China shows that more people with degrees is not always good thing

Discussion in 'Politics, Religion, Social Issues' started by Shivetya, Nov 4, 2009.

  1. Shivetya macrumors 65816

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    #1
    http://www.atimes.com/atimes/China_Business/KJ22Cb03.html


    The reason I have for highlighting this story is that there has been a big push in Washington to get more people into degree programs. The real underlying cause is that colleges are big money makers and the recent take over of the Federal Student loan program facilitates even higher tuition costs further bolstering the bankrolls of colleges.

    The key point to this story is, degrees are useless unless there is some way to use them. I know more than a few people with soft degrees who are upset they don't get paid more for their degree and a few with "real" degrees not working in the field their degree applies to.

    Improving education is a laudable goal, but doing it just for numbers as China did shows the perils of doing it wrong.
     
  2. Zombie Acorn macrumors 65816

    Zombie Acorn

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    #2
    Your assessment of the issue on "soft" degrees isn't logical. If everyone went for "real" degrees by your definition the pay for them would be plunged well below "soft" degrees, this has been shown in the article you posted. :)

    As for China, the worst case scenario is they are overeducated, have excess productivity, and have plenty of room for economic growth. This is assuming that lower wage doesn't dissuade students from going to higher education.
     
  3. Burnsey macrumors 6502a

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    If you want a degree to be useful, you have to work hard for one that is, like engineering, medicine, pharmacy etc... because those degrees teach skills that generate wealth and/or health.
     
  4. Zombie Acorn macrumors 65816

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    China graduates around 600,000 engineers a year, about 10x more than we do.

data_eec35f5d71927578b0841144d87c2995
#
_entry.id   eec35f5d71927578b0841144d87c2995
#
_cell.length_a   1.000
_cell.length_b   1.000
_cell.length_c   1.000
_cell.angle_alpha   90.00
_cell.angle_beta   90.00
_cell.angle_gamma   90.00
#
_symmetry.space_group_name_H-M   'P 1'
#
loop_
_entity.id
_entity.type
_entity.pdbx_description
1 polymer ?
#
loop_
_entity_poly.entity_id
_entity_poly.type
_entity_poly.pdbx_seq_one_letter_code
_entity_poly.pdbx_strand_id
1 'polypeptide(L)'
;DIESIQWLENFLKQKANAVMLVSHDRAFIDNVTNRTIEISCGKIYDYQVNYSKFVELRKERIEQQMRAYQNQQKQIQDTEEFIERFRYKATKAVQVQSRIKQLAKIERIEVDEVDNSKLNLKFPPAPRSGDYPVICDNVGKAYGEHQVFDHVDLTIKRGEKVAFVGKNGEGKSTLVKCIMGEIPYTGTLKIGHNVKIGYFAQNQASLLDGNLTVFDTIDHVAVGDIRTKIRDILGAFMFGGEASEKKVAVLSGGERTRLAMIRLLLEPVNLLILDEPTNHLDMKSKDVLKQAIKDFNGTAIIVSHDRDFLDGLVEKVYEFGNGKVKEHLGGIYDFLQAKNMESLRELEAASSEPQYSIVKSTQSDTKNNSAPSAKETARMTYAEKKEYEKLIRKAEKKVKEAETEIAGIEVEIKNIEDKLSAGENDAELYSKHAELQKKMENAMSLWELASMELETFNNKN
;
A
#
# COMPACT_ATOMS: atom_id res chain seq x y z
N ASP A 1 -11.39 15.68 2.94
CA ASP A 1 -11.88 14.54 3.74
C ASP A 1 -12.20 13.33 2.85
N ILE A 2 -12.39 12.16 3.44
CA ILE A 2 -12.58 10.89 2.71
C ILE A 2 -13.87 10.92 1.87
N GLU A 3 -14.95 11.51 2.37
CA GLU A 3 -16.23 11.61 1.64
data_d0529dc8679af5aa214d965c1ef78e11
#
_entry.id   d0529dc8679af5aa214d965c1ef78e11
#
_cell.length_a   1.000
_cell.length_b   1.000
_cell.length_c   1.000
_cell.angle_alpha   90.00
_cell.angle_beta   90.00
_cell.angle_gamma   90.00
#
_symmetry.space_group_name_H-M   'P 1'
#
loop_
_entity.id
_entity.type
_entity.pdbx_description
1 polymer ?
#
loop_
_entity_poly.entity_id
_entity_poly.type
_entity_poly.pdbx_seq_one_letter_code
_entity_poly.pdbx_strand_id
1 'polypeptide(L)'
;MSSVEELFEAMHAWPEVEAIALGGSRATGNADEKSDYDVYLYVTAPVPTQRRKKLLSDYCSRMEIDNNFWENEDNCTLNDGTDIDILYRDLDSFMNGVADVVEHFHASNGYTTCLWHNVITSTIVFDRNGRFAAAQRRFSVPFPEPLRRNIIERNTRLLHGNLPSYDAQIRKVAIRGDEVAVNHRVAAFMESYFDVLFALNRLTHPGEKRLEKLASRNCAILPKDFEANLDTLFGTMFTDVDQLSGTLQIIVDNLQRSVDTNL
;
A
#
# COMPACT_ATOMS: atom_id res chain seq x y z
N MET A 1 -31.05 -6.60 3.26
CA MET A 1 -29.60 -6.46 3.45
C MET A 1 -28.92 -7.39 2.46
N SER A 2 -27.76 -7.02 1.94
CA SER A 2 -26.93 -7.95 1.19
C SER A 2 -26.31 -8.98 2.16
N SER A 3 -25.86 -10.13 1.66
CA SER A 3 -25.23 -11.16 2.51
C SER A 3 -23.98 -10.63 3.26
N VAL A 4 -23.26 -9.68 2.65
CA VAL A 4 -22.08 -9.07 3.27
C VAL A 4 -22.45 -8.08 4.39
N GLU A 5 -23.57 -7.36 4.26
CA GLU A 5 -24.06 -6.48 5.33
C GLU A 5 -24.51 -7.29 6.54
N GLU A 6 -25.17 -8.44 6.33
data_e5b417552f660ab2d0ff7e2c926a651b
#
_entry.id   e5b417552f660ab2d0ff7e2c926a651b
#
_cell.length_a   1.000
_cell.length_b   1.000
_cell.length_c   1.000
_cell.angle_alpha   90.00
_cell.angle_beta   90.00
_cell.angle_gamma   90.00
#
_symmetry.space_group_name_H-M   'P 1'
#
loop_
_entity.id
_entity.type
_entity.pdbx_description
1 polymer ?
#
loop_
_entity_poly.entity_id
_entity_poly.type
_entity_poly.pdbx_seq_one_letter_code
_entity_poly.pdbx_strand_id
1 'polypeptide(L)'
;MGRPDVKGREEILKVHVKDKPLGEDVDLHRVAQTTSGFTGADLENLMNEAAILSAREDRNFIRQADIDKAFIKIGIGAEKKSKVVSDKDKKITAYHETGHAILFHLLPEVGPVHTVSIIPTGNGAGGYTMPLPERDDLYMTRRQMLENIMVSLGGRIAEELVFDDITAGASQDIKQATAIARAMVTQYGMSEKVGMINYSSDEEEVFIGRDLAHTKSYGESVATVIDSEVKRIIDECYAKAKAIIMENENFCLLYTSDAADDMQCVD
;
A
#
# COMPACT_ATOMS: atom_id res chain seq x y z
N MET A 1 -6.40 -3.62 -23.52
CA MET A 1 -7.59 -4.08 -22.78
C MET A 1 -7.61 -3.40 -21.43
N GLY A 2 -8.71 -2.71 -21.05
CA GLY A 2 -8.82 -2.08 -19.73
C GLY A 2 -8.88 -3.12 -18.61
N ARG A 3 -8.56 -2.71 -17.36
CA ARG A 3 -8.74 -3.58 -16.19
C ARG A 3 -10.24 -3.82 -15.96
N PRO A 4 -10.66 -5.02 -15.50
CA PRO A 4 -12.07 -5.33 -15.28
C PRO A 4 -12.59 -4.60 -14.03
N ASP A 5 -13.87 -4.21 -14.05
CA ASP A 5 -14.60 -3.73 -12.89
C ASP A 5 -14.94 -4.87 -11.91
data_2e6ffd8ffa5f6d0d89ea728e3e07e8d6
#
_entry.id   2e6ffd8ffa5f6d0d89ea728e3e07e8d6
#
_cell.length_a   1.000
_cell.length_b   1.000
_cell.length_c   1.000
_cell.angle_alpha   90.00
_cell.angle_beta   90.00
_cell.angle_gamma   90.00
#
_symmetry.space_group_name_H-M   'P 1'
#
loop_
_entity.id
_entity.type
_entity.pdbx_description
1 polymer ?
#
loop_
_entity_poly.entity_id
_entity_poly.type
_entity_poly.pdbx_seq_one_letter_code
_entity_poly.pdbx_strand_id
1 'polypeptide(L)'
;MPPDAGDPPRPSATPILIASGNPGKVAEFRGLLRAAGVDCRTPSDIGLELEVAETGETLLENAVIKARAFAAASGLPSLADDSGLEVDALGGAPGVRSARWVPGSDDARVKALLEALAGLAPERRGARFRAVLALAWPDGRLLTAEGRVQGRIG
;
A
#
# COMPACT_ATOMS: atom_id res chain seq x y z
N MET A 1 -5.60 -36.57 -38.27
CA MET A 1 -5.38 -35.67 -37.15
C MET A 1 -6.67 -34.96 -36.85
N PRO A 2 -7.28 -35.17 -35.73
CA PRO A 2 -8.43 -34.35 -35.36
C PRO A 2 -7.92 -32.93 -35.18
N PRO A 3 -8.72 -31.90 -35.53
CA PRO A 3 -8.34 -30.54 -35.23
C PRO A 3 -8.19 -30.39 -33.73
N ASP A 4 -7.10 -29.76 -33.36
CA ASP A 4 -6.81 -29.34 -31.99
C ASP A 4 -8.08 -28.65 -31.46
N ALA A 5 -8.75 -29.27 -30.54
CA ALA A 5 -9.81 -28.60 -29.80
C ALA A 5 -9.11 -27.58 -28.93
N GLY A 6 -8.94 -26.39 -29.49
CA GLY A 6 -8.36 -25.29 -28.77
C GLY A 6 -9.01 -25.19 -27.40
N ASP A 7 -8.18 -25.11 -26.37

5. barkomatic macrumors 68040

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    A 4 year degree is pretty much standard these days and for the most part you can't expect to earn even a lower middle class living without one. I can see perhaps 10 years down the road that a Masters will be the new standard. I'm not saying that's a good thing, but there are more and more people crammed into this little world and they are all competing for the same resources.

    I wonder what the economy will be like when almost everyone starts off life with 6 figure student debts?

    After Healthcare, I think education costs are the next biggest demon our country will face.
     
  6. CalBoy macrumors 604

    CalBoy

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    You "use" your degree all the time by virtue of being a better informed, better equipped thinker. When you stop viewing education as exclusively economic, its value becomes far more apparent.

    In fact, education is one of the hallmarks of an advanced society not because it leads to economic productivity or new innovations, but because it demonstrates the value the society places on advancing its citizens' minds.

    Well now it depends on what these "soft" degree individuals are doing. Many go into teaching, which quite frankly is a horribly underpaid profession.


    Something will have to change at some point; we simply cannot expect individuals to be in school until the age of 24 and have 6-figure debts just to earn an average salary.

    I'm a champion of education (I've worked in the field for nearly 4 years in some capacity or another), but quite frankly, our current approach is wrong. We haven't made any attempts to make education more efficient, which results in enormous costs.